I’m trying to understand the reasons that people other than Daily Mail readers—judges read The Times, of course, The Telegraph being a little too racy—are getting worked up about the omission of deportation in so many cases. From what I’ve been able to work out, the main judicial problem arising from releasing them without deportation is that, when a judge’s sentence includes an explicit recommendation of deport-on-release, then this recommendation is in a sense part of the sentence (and, if you like, of the rehabilitation: if ex-convicts are best being reintroduced into society, then it might in some instances make sense to reintroduce them into the society they grew up with).
Precisely why a recommendation has been included by a particular judge only makes sense when interpreted on a case-by-case basis, although in general part of the social contract for letting non-UK citizens stay in this country is that they do not commit a crime, so that in itself is arguably sufficient reason to deport them (this is why the US used to give you a card to sign saying you weren’t a terrorist, as a means of throwing you out of the country quickly and without paperwork when the need arised; now they just violate your personal space and hope you have a nice day). But for the Home Office to release an offender without considering the judge’s advice on what to do after release is tantamount to them ignoring the original sentence itself; to do it witlessly and recklessly and without reason, as has been done, is serious professional misconduct on the part of the HO.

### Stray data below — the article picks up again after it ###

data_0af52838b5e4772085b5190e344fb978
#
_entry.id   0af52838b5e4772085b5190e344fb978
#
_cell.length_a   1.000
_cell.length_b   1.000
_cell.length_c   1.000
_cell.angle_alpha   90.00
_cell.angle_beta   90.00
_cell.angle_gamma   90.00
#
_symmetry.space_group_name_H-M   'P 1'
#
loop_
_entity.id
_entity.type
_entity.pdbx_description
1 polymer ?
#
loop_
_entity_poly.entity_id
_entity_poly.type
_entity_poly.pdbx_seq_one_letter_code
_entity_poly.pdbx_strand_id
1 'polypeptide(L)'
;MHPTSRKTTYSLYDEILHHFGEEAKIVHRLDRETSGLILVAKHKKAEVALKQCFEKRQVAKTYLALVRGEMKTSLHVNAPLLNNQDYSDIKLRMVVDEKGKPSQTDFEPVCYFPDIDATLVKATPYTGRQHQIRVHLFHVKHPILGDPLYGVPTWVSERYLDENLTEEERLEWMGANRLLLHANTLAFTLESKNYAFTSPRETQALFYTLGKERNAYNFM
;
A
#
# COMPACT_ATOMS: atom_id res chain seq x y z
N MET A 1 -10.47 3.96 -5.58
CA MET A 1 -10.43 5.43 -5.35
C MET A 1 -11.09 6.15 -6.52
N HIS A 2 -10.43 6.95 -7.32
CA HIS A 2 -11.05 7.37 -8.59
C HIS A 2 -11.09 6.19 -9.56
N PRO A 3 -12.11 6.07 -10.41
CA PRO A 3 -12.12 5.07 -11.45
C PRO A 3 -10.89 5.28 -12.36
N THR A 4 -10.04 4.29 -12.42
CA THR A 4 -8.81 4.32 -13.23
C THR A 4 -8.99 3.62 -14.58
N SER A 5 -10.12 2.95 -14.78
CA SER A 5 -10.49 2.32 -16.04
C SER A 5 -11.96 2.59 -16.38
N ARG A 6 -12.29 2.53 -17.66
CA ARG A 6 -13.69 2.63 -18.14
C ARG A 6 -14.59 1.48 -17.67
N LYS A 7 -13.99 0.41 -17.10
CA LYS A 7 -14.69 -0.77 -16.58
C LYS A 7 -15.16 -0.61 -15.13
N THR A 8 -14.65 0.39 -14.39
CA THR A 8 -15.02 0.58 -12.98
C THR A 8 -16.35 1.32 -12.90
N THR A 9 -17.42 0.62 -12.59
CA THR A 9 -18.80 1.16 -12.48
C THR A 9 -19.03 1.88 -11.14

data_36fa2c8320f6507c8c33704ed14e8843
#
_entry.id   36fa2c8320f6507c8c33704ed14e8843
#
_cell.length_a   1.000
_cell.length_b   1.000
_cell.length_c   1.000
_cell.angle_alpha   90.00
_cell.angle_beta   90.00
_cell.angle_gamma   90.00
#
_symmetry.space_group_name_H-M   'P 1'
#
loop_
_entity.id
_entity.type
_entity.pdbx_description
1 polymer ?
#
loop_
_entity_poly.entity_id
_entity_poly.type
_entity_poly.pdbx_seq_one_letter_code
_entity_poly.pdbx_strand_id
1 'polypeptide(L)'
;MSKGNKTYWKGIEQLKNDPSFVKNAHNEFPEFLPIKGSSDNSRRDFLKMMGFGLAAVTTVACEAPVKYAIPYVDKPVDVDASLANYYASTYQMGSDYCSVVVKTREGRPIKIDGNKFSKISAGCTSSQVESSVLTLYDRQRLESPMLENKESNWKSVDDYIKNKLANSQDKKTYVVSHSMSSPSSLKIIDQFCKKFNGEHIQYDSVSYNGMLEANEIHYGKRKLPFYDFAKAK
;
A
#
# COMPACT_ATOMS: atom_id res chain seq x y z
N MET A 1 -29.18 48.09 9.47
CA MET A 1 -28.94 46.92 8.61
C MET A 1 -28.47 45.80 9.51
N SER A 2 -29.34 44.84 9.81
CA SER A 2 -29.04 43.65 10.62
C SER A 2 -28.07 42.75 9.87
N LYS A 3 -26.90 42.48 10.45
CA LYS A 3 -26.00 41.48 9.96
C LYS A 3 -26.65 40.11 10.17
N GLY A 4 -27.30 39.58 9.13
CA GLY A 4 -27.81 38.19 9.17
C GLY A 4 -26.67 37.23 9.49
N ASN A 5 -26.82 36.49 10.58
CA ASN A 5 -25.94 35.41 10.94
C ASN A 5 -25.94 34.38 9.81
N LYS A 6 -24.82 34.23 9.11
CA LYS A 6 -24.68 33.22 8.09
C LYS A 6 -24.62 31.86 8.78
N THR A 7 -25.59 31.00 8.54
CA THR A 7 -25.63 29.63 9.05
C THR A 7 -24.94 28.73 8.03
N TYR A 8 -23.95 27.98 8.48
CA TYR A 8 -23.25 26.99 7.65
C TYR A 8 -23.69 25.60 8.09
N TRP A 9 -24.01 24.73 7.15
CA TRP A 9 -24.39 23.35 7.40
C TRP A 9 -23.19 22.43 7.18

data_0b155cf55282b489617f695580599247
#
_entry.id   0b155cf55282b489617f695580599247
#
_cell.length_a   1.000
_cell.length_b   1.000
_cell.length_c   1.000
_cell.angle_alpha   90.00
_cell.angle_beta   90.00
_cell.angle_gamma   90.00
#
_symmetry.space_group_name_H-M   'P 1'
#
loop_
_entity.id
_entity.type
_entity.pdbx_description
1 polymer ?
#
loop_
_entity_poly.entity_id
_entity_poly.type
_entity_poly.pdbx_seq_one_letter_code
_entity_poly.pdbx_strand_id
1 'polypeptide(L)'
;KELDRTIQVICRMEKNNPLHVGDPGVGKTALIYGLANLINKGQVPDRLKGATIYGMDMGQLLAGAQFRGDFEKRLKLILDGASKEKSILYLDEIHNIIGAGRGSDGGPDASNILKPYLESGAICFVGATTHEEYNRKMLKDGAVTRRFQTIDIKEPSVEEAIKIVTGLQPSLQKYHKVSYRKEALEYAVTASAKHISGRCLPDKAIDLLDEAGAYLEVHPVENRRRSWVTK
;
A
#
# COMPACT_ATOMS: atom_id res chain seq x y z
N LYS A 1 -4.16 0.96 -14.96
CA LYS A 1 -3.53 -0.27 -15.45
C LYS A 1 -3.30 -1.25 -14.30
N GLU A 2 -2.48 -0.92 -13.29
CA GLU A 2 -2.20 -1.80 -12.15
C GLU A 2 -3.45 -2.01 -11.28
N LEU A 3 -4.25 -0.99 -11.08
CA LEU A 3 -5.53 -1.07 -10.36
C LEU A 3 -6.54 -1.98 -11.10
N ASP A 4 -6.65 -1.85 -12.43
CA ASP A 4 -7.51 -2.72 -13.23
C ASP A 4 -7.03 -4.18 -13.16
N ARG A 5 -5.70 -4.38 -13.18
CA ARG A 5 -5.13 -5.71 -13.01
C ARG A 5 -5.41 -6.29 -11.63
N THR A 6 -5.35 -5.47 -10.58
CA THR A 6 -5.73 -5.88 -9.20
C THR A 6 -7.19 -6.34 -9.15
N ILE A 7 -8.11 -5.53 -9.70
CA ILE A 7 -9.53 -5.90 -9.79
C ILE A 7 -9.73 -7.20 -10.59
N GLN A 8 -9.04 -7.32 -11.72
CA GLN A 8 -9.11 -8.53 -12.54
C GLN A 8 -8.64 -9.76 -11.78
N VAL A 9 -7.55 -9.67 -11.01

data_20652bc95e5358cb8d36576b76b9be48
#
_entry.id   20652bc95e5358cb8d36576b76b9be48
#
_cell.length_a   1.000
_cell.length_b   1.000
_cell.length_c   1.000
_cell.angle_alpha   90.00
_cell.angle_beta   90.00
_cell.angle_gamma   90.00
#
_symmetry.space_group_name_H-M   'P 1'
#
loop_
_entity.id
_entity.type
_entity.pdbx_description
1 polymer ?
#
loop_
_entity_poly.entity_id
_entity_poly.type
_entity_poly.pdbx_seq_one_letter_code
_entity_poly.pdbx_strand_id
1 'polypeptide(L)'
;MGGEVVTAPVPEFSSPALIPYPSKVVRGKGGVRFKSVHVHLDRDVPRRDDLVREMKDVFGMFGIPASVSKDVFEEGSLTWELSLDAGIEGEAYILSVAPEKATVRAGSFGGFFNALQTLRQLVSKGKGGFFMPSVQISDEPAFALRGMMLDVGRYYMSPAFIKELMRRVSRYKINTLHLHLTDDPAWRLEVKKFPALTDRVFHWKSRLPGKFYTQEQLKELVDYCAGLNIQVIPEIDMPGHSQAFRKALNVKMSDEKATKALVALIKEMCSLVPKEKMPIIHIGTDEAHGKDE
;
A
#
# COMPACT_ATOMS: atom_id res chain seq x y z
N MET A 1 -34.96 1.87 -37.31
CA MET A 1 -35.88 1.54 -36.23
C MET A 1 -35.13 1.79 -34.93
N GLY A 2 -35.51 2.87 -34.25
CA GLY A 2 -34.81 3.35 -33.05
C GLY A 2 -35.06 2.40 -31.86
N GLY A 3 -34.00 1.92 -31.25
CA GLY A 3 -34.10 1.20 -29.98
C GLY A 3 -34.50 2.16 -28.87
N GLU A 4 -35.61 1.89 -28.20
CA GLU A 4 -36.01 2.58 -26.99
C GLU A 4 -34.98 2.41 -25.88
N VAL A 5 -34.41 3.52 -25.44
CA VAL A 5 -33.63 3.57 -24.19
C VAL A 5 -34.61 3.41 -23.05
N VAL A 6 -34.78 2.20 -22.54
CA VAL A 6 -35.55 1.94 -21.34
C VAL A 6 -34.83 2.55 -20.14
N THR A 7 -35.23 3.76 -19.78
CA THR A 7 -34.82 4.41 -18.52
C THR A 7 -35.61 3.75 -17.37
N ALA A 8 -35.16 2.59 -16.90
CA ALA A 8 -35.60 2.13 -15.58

As regards the possibility of the undeported ex-convict reoffending somewhere else, the crown’s judiciary and the Home Office have constitutional duties first and foremost to the crown’s subjects: if you prefer the terminology, to the honest British taxpayer. Again, the point is not so much that the system ought or ought not to work in that way, but that the way it is currently working has been bypassed by the HO out of sheer incompetence, rather than out of some Donne-inspired compassion towards the citizens of the foreign country who might not want us to return violent individuals to them once they’d got rid of them.
If all the above is true and not merely reasonable, then it’s no surprise that such dry, rational points aren’t being raised in the Daily Mail. But then I never trust anything I read in the Beano either.